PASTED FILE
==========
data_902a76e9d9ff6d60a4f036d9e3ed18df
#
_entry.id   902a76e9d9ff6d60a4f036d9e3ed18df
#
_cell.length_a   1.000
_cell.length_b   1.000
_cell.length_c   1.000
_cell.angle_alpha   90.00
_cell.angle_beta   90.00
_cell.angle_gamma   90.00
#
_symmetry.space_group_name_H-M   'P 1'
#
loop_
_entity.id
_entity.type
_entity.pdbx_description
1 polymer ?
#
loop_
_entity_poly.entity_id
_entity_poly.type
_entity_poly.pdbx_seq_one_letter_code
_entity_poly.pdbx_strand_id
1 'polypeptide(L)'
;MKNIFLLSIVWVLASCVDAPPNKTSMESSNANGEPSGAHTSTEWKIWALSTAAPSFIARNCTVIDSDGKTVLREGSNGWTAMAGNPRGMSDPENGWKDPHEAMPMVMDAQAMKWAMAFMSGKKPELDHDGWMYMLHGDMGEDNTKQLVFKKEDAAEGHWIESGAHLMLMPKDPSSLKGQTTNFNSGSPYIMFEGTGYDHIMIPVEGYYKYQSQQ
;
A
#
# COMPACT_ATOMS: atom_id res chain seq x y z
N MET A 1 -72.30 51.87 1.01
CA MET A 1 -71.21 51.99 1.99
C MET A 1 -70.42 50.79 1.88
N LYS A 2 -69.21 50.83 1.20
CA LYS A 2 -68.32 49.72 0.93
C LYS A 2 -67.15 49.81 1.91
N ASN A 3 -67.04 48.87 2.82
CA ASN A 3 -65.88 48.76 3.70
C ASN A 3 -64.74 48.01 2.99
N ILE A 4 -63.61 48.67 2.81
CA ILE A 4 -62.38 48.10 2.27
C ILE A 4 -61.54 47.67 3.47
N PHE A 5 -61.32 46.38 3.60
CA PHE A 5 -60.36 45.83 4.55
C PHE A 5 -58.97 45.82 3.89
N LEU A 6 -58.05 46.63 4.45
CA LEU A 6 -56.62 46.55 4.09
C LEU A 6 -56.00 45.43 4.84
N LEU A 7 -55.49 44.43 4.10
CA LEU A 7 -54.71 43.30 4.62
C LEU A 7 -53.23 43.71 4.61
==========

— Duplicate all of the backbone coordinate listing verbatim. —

data_902a76e9d9ff6d60a4f036d9e3ed18df
#
_entry.id   902a76e9d9ff6d60a4f036d9e3ed18df
#
_cell.length_a   1.000
_cell.length_b   1.000
_cell.length_c   1.000
_cell.angle_alpha   90.00
_cell.angle_beta   90.00
_cell.angle_gamma   90.00
#
_symmetry.space_group_name_H-M   'P 1'
#
loop_
_entity.id
_entity.type
_entity.pdbx_description
1 polymer ?
#
loop_
_entity_poly.entity_id
_entity_poly.type
_entity_poly.pdbx_seq_one_letter_code
_entity_poly.pdbx_strand_id
1 'polypeptide(L)'
;MKNIFLLSIVWVLASCVDAPPNKTSMESSNANGEPSGAHTSTEWKIWALSTAAPSFIARNCTVIDSDGKTVLREGSNGWTAMAGNPRGMSDPENGWKDPHEAMPMVMDAQAMKWAMAFMSGKKPELDHDGWMYMLHGDMGEDNTKQLVFKKEDAAEGHWIESGAHLMLMPKDPSSLKGQTTNFNSGSPYIMFEGTGYDHIMIPVEGYYKYQSQQ
;
A
#
# COMPACT_ATOMS: atom_id res chain seq x y z
N MET A 1 -72.30 51.87 1.01
CA MET A 1 -71.21 51.99 1.99
C MET A 1 -70.42 50.79 1.88
N LYS A 2 -69.21 50.83 1.20
CA LYS A 2 -68.32 49.72 0.93
C LYS A 2 -67.15 49.81 1.91
N ASN A 3 -67.04 48.87 2.82
CA ASN A 3 -65.88 48.76 3.70
C ASN A 3 -64.74 48.01 2.99
N ILE A 4 -63.61 48.67 2.81
CA ILE A 4 -62.38 48.10 2.27
C ILE A 4 -61.54 47.67 3.47
N PHE A 5 -61.32 46.38 3.60
CA PHE A 5 -60.36 45.83 4.55
C PHE A 5 -58.97 45.82 3.89
N LEU A 6 -58.05 46.63 4.45
CA LEU A 6 -56.62 46.55 4.09
C LEU A 6 -56.00 45.43 4.84
N LEU A 7 -55.49 44.43 4.10
CA LEU A 7 -54.71 43.30 4.62
C LEU A 7 -53.23 43.71 4.61